one thing that has become clear to me is  the power of our group, that being the people who suffer with mental disorders. we tend to seek solace with one another. we unknowingly and unwittingly become a support structure, a shoulder to lean on. its that willing ear, an understanding being, someone who has walked a similar walk. that makes it easier to leap to the feeling of, “been there, done that, i understand.” that generates strong feelings of belonging and empathy. those feeling give us a feeling of connectedness, that connectedness we as humans all desire.

so in closing, i offer up a challenge; act out of empathy today. in doing so, you will be taking a small step towards making the world a better place.

 

 

return from lake 22

that one little label, that one little stereotype

I have been reading Brene Brown’s book, Daring Greatly: How the Courage to Be Vulnerable Transforms the Way We Live, Love, Parent, and Lead. i am currently working my way through a chapter on shame.

as i parsed my way through the list on why people feel shame, i read the line, “because we are stereotyped or labeled.” with that, i had a new found understanding about my journey with my mental disorder, why i felt “”unclean”. i came to recognize with that one little line, through that one little label, that one little stereotype,  i had been thrown into a shame induced stupor. Continue reading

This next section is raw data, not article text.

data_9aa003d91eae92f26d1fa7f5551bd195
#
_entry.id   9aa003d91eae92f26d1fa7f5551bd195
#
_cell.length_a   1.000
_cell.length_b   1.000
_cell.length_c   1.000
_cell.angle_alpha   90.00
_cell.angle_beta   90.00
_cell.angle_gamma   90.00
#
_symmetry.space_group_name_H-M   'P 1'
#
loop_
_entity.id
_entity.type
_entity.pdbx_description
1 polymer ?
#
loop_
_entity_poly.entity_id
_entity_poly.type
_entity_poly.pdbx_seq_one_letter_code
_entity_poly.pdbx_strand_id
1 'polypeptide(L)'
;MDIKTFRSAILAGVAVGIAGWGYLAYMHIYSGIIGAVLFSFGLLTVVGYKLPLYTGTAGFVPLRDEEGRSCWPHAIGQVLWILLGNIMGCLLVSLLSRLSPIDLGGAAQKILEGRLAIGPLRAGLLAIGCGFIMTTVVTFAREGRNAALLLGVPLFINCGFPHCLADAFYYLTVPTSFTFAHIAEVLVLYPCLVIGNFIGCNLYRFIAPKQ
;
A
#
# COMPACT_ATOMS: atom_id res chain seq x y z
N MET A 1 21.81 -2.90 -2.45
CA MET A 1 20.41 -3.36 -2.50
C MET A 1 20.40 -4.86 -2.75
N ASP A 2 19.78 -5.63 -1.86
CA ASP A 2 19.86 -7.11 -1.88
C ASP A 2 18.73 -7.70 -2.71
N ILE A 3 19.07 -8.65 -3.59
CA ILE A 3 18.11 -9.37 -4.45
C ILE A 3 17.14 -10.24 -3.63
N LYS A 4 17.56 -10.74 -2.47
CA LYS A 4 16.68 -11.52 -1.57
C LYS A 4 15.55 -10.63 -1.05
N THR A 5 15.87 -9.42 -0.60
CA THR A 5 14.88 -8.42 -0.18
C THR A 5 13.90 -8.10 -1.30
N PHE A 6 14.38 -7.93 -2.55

fall on the way to kendall catwalk

the choice is yours: guilt or shame

this is a rework of an earlier post I wrote, written in a better time, but holds true more than ever.


i watched brené brown’s ted talk, listening to shame, a while ago.

it dealt with many aspects of shame. one thing she talked about is the difference between guilt and shame. to paraphrase: guilt is I did bad. shame is I am bad.

is it any wonder that children raised to value themselves as the gift to the world that they are, can stay away from shame. they learn just because they did bad doesn’t make them bad.

on the other hand, children raised to not value themselves, the jump from doing bad to being bad is so much easier to bridge. for them, it has been ingrained in their mind that they are bad, that doing something bad almost automatically triggers being bad. it’s what they know.

for those of us who fall in the second group, we are faced with an ongoing challenge; guilt or shame. falling into the I am awful, horrible, bad, whatever negative, is so easy to do. It is what i learned growing up. when I do I am snared in the trap of shame.

just like any trap, the longer the time spend in the trap, the more damage that is done. the trick is to find a fast escape from the trap. how can that be done?

just as i have learned to have a hair trigger reaction from doing to being bad, I can also teach myself to go the other way. when i fall in the trap of being bad, i challenge the thought. i ask myself why that is true? what happened to make me bad? i know i am a creature of god and worthy of being good. this feeling bad must be a ruse. i ask myself why I am feeling that way?